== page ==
Tired of facile books on eBay? (You know, something like 'Moron's Guide to eBay'.) Are you wavering on going to buy or sell on it, never having done so? Or you are already on eBay. But you are wondering if there are ways to get better prices, where 'better' of course depends on whether you are buying or selling. Well, here is an excellent how-to manual that still keeps some objective distance from its subject. That separation lets the author offer some disinterested advice. You can best see this when Karp evaluates the various listing options available to a seller. His suggestions, especially on one option, which he considers a total waste of money, are excellent.
There are some omissions that would have made this a stronger book. He offers 100 tips. But...
He discusses Phishing. Which has been used against eBay and Paypal users. But, as far as I can tell, he never uses this term. He REALLY should. We can imagine new users hearing about it, wanting to know more and not finding it in this book's index and hence passing on the book. And phishing is actually more dangerous than just one bad auction.
Also, he omits three important tips. Firstly, once you have sold to a satisfied buyer, you should add that buyer to an email list. Next time you offer a similar item, very politely email her about it. (Of course, drop her if she opts out.) You can also add unsuccessful bidders in your auctions to this list, though you may have to go thru eBay's mailer to contact them. He mentions keeping a spreadsheet of your auctions, including the email addresses of your buyers. But he doesn't take the next simple step.
Secondly, consider first offering future items directly to previous buyers, instead of listing on eBay. If no takers, then put on eBay. This does NOT violate any eBay rules because the buyer and seller now know each other and can talk about nonlisted items. There have been reports in the media about businesses selling on eBay partly to get just such a list of customers. Of course, there is now no eBay protection for buyer or seller. But if you are a business with a website and a good eBay rating, this reassures buyers. And you, as a seller, have a defacto credit check on buyers, by looking at their ratings.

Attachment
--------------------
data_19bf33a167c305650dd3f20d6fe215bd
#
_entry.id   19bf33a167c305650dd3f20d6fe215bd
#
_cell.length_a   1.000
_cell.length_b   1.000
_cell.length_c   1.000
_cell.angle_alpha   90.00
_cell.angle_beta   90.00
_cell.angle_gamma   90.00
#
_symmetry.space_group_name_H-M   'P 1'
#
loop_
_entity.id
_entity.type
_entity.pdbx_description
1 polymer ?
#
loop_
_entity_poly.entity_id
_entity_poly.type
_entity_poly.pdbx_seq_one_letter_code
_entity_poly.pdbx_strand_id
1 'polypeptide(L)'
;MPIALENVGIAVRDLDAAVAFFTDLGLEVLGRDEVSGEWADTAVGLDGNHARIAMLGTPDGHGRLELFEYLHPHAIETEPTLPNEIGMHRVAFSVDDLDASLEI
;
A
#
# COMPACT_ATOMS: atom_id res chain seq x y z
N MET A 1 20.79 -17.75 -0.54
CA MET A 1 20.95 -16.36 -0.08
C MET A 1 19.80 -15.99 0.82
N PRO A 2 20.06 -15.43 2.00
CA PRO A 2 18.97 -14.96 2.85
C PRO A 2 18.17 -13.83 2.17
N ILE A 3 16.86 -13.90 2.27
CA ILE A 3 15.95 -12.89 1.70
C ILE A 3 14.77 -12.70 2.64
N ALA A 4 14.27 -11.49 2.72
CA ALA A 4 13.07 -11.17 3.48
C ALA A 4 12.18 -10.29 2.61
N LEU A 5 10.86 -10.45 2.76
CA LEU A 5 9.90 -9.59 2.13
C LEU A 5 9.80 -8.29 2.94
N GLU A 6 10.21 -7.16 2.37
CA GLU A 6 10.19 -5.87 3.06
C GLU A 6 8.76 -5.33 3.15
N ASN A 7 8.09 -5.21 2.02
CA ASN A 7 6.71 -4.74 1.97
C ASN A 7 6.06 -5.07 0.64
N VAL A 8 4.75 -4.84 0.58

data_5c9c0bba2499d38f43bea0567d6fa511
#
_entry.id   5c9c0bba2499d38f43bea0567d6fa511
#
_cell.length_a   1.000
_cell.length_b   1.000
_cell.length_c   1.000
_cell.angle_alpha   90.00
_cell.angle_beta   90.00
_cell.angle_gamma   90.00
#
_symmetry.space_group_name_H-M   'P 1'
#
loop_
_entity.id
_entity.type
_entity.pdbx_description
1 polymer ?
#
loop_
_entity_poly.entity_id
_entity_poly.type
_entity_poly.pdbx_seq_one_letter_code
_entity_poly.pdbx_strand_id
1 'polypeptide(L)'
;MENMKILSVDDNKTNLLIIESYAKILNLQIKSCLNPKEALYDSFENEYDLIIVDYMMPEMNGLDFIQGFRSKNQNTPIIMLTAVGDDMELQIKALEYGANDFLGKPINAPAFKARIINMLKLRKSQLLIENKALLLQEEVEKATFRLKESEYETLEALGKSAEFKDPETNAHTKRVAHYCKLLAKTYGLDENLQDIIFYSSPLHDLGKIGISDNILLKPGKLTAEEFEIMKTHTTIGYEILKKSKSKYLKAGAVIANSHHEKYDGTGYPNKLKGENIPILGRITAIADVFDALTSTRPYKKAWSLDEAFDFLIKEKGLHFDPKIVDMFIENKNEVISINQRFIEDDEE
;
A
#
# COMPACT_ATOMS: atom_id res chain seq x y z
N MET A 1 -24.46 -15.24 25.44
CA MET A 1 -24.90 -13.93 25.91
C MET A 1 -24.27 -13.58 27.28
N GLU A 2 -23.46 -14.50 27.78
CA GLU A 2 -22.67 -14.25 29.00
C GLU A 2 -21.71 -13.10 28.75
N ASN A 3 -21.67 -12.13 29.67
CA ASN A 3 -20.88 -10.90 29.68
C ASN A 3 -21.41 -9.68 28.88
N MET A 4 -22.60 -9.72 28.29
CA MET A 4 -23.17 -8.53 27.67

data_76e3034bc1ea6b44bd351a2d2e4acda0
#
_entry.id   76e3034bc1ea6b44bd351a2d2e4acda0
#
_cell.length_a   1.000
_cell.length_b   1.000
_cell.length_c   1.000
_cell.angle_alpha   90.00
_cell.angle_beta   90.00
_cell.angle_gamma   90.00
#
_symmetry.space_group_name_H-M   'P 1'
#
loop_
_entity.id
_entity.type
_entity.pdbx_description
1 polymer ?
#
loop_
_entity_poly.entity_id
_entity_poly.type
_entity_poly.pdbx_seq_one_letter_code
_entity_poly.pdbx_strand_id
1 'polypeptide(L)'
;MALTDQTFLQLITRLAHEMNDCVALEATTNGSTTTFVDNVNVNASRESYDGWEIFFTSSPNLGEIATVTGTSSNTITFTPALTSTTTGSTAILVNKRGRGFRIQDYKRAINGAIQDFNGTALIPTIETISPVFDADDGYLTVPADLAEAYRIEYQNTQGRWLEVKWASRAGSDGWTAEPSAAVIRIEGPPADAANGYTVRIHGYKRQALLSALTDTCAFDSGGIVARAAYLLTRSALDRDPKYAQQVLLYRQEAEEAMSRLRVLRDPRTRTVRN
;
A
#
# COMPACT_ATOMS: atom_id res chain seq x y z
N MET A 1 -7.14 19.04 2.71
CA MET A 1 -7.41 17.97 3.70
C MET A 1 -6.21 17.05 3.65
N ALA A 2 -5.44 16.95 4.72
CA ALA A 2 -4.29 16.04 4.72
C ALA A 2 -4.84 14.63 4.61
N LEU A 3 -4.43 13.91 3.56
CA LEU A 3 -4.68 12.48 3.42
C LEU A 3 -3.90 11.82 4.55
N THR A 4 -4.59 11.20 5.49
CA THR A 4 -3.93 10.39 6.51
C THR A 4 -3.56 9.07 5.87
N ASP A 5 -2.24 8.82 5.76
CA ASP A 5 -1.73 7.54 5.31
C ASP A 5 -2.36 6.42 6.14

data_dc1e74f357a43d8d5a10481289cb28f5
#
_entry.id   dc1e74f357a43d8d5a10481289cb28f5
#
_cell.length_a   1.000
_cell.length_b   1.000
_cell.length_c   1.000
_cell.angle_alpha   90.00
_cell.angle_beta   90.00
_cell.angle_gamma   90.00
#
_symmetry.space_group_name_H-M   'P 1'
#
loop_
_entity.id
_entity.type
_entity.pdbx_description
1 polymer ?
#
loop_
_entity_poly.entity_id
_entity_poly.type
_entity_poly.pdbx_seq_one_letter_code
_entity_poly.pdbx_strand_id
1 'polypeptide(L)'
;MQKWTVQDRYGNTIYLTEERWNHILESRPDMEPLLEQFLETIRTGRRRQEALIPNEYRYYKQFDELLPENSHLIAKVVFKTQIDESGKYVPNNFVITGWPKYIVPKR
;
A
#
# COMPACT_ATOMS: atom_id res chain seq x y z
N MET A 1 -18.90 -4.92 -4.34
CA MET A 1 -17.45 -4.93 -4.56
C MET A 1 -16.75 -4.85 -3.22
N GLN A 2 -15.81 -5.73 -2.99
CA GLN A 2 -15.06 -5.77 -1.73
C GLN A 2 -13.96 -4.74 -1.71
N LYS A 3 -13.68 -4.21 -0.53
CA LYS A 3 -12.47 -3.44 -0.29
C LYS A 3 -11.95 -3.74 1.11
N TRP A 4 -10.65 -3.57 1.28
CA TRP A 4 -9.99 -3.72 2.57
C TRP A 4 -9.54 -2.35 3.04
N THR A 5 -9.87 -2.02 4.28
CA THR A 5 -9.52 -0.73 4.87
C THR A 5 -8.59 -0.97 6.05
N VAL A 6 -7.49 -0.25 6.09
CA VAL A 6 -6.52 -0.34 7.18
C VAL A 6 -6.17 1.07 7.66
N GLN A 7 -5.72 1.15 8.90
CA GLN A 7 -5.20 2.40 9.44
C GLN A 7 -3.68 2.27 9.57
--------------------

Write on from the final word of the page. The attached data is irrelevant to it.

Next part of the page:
Thirdly, what would have been good is a tip on when it is NOT economic to list an item on eBay. Note that I did not say 'sell'. Amongst some power sellers, there has been increasing dissatisfaction. Prices are falling, eBay raises its fees and more auctions end without any bids. If you have an item for which there is little demand, then what is the chance that within 7 or 10 days of an auction, potential buyers will go to eBay and look for it? Remember, eBay always charges a listing fee. Of course, you can lower your price, to spur demand. But that costs you. At some point, things become uneconomic. In fact, if you have specialised books with a limited audience, Amazon is a viable alternative as it levies no listing fee, albeit with a higher commission if the book actually sells.
Karp is a very experienced eBay user and a good programmer. But I really do not think the greatest readership for this book is people who want to or are able to program, and they will not be enamoured by the code examples. I suspect he could have expanded greatly on the points I raised, to the benefit of that readership.